We had the usual number of trinkets and handouts.
Marketing got lapel pins.
These are from the late 70s or early 80s.
We had T-shirts. Rick Kissel's is a Multics Man shirt. Katie's says "Multics Keeps It Up Longer". Multics Picnic, July 1979. (Click for a larger view.) THVV
I designed (executed) the Multics t-shirts. I did the Phx marketing t-shirt displayed by Sue Bender, as well as Multics Keeps It Up Longer and Steve Webber as Multicsman. I based the t-shirt drawing on Kenney's Multicsman comic. But in my version, it was a cartoon portrait of Steve Webber. My version of Multics man looked like Steve, because I knew Steve. David Rollow
Sue Bender, Liz Mullen, Kay Kaiser: Their shirts read Save Honeywell, Buy a Multics on the front, and Save Multics, Buy Honeywell on the back. (Click for a larger view.) THVV
Multics Time Sharing shirt, design by Angus Macdonald, photo by Janet Dent. (Click for a larger view.) Janet Dent
Susan and I were going through some boxes of old clothes, etc., and came across this item, which I took a picture of. It was given to us by the PMDC folks when our first son Michael was born in July of 1980. (The phone is there to show the relative size and as a shameless plug for my current employer.) Multics didn't last long enough for Mike to become a Multician but he spends a lot of time with Linux and is employed as a network analyst with Global Crossing. Photo by Paul Benjamin. (Click for a larger view.) Paul Benjamin
My geek daughter (she is a college prof with a S.O. Comp Sci PhD who works at Lawrence Livermore) asked for this T shirt for Christmas. The best part of this was that she wanted to more clearly understand my role on Multics. Her strongest memories were of my Model 37 TTY clacking away in the family room in the evenings. I was running Barry Wolman's hog so periodically the answerback drum would be fired up to simulate an interactive user rather than someone just using the PL1 compiler. Anyway, we had a really pleasant conversation back and forth while she took notes. It brought back a lot of very pleasant memories for me. (Click for a larger view.) Dick Snyder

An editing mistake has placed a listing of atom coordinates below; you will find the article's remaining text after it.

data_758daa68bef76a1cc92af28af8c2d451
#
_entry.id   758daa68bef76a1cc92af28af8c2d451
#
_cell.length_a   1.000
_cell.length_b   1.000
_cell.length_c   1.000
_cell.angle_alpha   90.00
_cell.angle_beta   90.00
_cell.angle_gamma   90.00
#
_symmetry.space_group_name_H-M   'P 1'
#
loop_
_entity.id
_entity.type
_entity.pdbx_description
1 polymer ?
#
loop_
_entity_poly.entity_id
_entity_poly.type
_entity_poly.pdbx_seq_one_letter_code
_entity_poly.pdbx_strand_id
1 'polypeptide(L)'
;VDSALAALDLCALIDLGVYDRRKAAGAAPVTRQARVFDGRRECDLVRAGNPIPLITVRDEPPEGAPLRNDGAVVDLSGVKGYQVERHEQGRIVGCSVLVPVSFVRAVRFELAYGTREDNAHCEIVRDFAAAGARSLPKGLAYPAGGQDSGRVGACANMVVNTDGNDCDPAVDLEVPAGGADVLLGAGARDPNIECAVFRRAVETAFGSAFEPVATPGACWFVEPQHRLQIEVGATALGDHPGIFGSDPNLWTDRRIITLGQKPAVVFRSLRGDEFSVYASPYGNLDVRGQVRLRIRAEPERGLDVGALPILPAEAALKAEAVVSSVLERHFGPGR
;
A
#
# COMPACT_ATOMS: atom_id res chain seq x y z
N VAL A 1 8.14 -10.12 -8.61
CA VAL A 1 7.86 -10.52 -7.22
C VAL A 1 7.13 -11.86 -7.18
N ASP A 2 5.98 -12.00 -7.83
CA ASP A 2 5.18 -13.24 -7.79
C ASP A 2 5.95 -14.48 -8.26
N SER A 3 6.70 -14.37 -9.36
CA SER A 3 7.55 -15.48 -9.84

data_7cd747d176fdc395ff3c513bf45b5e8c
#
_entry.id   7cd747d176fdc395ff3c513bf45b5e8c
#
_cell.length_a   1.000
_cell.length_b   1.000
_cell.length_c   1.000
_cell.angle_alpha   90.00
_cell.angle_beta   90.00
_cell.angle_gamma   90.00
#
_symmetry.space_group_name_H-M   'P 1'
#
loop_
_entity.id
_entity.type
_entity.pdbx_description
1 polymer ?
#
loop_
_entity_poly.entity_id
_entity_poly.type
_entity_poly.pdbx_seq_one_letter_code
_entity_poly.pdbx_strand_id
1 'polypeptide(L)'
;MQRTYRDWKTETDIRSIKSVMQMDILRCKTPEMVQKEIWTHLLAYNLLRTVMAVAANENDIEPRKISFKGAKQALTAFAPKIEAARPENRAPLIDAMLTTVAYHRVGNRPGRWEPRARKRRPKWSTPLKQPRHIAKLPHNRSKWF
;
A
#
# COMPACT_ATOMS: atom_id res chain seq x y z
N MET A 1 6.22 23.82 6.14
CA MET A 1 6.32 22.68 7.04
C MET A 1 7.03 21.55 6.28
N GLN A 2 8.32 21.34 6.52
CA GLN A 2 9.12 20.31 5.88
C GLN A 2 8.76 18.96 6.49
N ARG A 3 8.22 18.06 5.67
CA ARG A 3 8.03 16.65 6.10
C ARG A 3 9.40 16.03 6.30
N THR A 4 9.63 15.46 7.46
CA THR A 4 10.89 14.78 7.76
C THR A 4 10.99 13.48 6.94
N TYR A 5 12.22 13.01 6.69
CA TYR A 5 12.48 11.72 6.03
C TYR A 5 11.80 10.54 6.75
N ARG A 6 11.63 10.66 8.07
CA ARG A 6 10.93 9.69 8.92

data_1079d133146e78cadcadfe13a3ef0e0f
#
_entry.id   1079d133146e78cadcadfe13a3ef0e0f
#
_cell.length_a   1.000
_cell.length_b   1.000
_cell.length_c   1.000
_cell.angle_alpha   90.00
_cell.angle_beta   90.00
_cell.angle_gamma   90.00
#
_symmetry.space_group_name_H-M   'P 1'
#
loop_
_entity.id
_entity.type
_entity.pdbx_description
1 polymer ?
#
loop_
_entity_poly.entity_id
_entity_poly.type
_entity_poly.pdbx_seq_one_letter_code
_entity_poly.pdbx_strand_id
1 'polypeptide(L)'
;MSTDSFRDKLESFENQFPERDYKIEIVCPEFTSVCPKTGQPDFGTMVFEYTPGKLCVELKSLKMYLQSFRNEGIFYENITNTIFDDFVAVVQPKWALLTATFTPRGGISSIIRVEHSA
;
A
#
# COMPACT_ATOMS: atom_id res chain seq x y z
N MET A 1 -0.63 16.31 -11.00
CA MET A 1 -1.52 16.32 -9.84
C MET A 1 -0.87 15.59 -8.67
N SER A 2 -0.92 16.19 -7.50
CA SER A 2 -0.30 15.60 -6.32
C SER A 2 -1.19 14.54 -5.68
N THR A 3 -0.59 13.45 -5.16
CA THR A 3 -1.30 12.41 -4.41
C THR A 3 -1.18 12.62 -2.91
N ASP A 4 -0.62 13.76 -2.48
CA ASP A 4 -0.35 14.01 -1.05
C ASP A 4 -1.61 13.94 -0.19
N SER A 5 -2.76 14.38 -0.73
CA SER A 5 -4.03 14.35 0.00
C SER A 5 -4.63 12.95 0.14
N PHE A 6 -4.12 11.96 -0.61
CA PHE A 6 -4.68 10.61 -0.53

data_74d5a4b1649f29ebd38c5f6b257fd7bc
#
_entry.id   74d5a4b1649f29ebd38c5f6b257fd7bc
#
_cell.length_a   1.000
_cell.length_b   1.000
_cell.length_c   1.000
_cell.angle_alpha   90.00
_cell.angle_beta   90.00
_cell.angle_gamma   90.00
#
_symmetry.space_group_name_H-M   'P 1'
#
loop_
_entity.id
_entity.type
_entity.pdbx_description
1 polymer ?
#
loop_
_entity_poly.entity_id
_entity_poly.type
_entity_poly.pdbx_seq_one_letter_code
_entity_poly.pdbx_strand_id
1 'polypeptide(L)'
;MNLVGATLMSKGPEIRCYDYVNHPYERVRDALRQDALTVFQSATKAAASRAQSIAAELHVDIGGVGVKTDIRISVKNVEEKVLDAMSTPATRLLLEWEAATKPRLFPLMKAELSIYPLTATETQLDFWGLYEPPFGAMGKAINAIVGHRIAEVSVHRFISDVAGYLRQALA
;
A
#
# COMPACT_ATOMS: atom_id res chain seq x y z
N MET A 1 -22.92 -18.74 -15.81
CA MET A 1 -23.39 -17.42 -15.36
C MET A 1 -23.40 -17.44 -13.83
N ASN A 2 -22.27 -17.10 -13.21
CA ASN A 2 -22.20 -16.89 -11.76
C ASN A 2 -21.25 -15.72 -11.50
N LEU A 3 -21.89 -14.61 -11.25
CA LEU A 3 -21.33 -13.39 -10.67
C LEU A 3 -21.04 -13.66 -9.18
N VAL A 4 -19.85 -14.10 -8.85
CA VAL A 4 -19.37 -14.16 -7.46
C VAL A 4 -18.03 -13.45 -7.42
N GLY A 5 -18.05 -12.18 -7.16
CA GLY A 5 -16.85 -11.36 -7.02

Pewter paperweight in the shape of a beaver, 1973. (Click for a larger view.) THVV
Honeywell Information Systems had an advertising campaign in the early 70s which consisted of photographs of sculptures of various animals, made out of electronic parts. The animals were associated with various Honeywell computers. Since the totem animal of MIT is the beaver (it's on the class ring), they made a beaver to associate with Multics. Marketing also gave away nice heavy little pewter paperweights that represented the sculptures. (The eagle, representing FSO, was highly prized.) If you look very closely you can see the resistors and so on that the beaver's original was made of. They handed these out at the legendary appreciation dinner for the Multics developers in Boston in 1973 with some little card thanking the Society Of Beavers.. we wondered if that was a dig.
Multics flying disc from a Multics Picnic in the 70s. (Click for a larger view.) THVV
iron-on patch from the 70s. (Click for a larger view.) Ron Riedesel
"Just found this, surprised it wasn't already on the web-site. All I can tell you about it is that it must have been made before I left at the end of 1967." (Click for a larger view.) Don Wagner
Some trinkets celebrated our triumphs, like the B2 certification.
Some expressed bitterness at management.
Black armband from HLSUA 10/85
Multics mug. Traditional gift at going away parties. This one commemorated my transfer to PMDC in Phoenix, so it says ">udd>m>Van Vleck mv tvv.CISL =.Phoenix "
(Click for a larger view.) THVV
Multics and STC ties, on the occasion of STC's centennial and its installation of Multics.
(Click for a larger view.) David Warley
I had the "MULTICS" tag for California from 1983-1994 and for North Carolina from 1994-1998.
I finally gave it up because I went for 5 straight years without meeting anyone who knew what it was!
Of course, I'm in the Land of Red Hat down here and many of these kids barely even knew Unix.
(Click for a larger view.) Wayne Clark
On a trip to the Federal Systems Division offices in McLean,
I saw a latch hooked rug with the Multics symbol hanging in the front office.
It seemed inappropriate to me that FSD should have a Multics rug but CISL did not, so I decided to rectify that.
Whereas the FSD rug was made with heavy carpet yarn, I decided to make CISL's rug with lighter sport yarn so I could get more detail.
The rug was hooked onto a 5 hole per inch mesh, measuring 36" on a side.
The red yarn is official Multics red, but since Pantone didn't exist then,
I can't specify that red exactly.
It took me 400 hours to hand knot the rug, done during commuting from Natick to Cambridge.
The rug was in the CISL lobby at Cambridge Center.
(Click for a larger view.)
Mike Broussard and I did the FSD rug, around 1978 or 79. Unfortunately I don't have any pictures of it.